Alexa Martin joins Zibby to discuss her latest novel, Mom Jeans and Other Mistakes, which is also her first standalone project. Alexa shares how she managed to write her first book, Intercepted, in just a month and how she caught the writing bug from a combination of creating a blog and reading the Fifty Shades of Grey series. The two also talk about the conversations around race Alexa seeks to start with her books, notably about the disparities in how Black mothers are treated, and how her fiction has offered her a space to work through grief she has endured in her personal life.


Zibby Owens: Welcome, Alexa. Thank you so much for coming on “Moms Don’t Have Time to Read Books” to discuss Mom Jeans and Other Mistakes.

Alexa Martin: Thank you so much for having me. I’m so excited.

Zibby: This is really fun. You’re not just the author of this book. You have a whole series of other books, and you have this. You are so prolific. I love it. It’s amazing. For people who aren’t familiar with you yet, please talk a little bit about Mom Jeans and Other Mistakes and what’s that about. I also just want you to describe your whole series, which is the coolest.

Alexa: Mom Jeans and Other Mistakes is about two best friends who are kind of struggling and decide to move in with one another to help for financial and emotional support. They’re polar opposite. One is a single influencer. The other’s a single mom who is very by the book. It’s showing how they support each other. It’s really about moms and daughters and friends, just all of the relationships that women tend to have. Then my first series is a sports romance. It is four books. It is very loosely based off of the four years that I spent as an NFL wife. Eight years. Did I just say four years? Four books based off the eight years.

Zibby: Four books, four kids. It’s so funny. I know this will be released later, but as we’re recording it, the Super Bowl was last night. I’ve realized that I’m interviewing two different NFL wives this week. It’s my Super Bowl, NFL wife week or something. I don’t think I’ve ever interviewed an NFL wife before. When it rains, it pours. On your website, you said never ever that you were going to ever write about all this stuff. You said you moved to Green Bay. You had no friends and a baby. You were like, I’m just going to start. Tell me the story. By the way, between your book and your site and your Instagram, just so you know, you come off as the most likeable person ever. It’s basically like an invitation to be your friend.

Alexa: Thank you. That’s all I want. Please be my friend.

Zibby: I nod my head yes to “laugh out loud,” everything you write and say. I’m like, yes. Anyway, keep going.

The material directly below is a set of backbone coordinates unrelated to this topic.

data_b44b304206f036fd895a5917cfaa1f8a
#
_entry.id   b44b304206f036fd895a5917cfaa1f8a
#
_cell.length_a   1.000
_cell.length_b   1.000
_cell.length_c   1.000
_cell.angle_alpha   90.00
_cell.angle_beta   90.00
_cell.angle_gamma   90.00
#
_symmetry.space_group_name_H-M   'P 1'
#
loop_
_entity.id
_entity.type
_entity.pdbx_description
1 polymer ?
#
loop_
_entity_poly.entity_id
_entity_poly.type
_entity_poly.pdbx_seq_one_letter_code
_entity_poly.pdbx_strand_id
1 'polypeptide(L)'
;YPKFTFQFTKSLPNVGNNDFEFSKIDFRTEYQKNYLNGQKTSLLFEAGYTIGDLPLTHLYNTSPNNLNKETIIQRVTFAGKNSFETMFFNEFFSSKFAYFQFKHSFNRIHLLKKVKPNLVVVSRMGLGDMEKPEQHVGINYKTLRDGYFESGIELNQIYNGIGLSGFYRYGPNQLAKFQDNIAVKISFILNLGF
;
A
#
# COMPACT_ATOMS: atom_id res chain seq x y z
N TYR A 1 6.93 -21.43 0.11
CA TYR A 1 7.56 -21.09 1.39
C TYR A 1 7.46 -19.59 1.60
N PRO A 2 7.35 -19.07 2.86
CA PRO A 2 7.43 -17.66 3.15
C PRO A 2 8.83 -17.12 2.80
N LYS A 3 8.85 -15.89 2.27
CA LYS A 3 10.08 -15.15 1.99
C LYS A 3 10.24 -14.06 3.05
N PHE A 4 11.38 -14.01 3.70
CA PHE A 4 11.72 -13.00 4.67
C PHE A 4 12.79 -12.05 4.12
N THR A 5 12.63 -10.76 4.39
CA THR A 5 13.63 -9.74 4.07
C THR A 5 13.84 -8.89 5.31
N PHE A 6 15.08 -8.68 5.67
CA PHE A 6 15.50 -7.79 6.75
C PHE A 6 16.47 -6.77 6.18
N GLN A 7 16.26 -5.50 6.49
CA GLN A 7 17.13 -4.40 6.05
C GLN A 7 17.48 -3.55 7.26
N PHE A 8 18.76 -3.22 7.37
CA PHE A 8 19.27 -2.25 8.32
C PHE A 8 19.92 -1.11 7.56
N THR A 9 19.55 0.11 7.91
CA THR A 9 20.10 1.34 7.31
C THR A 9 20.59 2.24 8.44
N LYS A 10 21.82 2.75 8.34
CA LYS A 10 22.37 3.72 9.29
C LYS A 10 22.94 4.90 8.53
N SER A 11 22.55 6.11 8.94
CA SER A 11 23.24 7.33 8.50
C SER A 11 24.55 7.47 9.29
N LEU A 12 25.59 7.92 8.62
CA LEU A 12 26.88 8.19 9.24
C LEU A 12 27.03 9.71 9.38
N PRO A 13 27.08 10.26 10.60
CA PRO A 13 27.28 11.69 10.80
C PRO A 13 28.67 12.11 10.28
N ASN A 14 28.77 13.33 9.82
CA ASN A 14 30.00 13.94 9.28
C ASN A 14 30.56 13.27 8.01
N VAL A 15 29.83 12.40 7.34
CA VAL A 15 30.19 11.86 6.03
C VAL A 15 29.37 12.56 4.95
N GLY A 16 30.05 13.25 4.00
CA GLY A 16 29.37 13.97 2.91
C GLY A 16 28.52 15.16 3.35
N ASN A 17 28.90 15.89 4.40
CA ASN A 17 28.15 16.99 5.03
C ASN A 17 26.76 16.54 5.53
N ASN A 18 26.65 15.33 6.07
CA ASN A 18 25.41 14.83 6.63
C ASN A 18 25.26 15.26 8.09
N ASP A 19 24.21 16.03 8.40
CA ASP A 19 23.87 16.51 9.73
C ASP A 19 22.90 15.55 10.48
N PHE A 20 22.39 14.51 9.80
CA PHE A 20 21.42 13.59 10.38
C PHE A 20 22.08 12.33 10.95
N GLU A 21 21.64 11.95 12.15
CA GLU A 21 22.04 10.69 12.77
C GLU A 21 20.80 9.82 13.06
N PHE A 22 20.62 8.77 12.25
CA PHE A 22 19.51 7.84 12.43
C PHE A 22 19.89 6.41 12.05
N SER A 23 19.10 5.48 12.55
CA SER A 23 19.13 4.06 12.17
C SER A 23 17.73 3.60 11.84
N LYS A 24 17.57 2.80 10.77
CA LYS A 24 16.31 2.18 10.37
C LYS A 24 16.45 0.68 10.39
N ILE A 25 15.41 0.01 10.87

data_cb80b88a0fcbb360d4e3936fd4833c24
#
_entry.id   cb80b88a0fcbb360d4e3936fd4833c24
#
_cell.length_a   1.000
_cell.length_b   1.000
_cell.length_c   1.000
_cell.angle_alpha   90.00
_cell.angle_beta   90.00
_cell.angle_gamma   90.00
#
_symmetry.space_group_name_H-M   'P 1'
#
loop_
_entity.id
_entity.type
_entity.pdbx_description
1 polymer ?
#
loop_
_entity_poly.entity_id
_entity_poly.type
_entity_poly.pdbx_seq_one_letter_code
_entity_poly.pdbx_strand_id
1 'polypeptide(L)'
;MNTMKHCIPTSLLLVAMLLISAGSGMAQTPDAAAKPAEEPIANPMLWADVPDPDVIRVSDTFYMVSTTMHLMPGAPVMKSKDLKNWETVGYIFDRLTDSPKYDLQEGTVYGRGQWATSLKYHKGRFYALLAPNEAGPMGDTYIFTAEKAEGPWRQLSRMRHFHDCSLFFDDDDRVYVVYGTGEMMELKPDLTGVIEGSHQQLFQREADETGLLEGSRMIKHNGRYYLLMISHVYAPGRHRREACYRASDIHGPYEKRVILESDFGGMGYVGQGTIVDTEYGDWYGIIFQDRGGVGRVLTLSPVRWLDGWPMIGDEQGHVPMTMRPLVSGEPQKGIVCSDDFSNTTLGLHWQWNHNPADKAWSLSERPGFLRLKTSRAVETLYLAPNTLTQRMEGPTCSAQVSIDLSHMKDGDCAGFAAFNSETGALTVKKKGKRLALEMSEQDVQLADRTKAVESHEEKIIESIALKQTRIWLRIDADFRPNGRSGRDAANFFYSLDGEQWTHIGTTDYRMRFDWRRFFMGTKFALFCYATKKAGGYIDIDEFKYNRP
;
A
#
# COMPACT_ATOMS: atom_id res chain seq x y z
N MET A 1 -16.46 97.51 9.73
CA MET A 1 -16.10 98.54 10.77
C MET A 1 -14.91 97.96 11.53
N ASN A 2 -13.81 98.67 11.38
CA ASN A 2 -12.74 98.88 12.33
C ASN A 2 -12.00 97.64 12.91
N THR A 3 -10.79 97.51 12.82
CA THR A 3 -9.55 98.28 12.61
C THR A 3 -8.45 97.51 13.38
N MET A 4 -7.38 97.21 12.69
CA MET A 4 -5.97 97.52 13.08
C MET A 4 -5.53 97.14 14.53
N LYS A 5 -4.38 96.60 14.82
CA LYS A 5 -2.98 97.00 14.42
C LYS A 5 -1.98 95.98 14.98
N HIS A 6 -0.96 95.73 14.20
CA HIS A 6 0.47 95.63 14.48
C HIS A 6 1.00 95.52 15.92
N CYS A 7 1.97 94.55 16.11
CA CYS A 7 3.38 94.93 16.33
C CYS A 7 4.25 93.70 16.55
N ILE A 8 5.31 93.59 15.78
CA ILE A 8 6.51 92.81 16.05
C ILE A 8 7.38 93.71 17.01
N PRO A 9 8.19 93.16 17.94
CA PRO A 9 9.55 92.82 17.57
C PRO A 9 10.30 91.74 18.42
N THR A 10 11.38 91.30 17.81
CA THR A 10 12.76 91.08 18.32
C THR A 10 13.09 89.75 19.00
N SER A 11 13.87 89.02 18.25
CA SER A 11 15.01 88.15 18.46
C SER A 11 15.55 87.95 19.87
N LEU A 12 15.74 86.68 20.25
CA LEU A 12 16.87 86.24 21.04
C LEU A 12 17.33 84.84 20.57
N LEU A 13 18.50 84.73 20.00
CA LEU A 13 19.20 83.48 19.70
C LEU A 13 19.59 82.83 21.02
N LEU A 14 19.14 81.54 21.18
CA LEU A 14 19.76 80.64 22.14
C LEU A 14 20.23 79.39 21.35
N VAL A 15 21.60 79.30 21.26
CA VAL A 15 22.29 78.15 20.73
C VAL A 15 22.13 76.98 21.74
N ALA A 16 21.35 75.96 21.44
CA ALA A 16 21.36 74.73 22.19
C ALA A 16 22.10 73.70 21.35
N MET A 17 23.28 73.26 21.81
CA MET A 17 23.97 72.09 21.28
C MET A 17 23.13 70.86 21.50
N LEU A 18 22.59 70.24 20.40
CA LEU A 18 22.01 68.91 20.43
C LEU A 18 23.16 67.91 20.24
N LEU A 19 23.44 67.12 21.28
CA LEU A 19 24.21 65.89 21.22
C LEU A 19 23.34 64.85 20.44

Alexa: Gosh, my husband got drafted to the NFL when he was twenty-one. I was a baby. I think I moved out there when I was nineteen.

Zibby: You were married at nineteen?

Alexa: We got married when I was twenty. Then I had my first baby when I was twenty. We were in Baltimore. He played for the Ravens for the first three years of his career. Then I was pregnant with my daughter, and he got traded to Green Bay. It was just like, you were traded, move tomorrow, basically. I was, I think, thirty-six weeks pregnant. I was very, very pregnant. I had to pack up our apartment. My mom flew out. We drove from Baltimore to Green Bay. I met my doctor once before I — it was so funny. The people at the hospital were like, “This is your first appointment?” I was like, “Here. It’s my first appointment here.” They thought I was very negligent. I had my daughter Harlow a week or two after moving to Green Bay. I had literally no friends that year because I had an eighteen-month-old and a newborn. It is cold in Green Bay, if people don’t know that, so leaving the house wasn’t really anything — I can be very painfully shy. It’s hard for me to kind of jump into the mix. We were in Green Bay for two years. While were in Green Bay, I started a blog just to keep my family involved in everything that was happening. It was just like, my kids did this today. That was the entire blog. I don’t think anybody read it except for my mom and grandma, maybe my aunt. Then he left Green Bay. So two years in Green Bay. He left Green Bay and was picked up by the Giants. He was picked up for the Giants a few weeks before I gave birth to my third. I had scheduled an induction. They’re like, “Oh, no, he can’t come home on that day. He can come home the next day.” I was like, “Do you know how long twenty-four hours is when you are this pregnant with three small children?”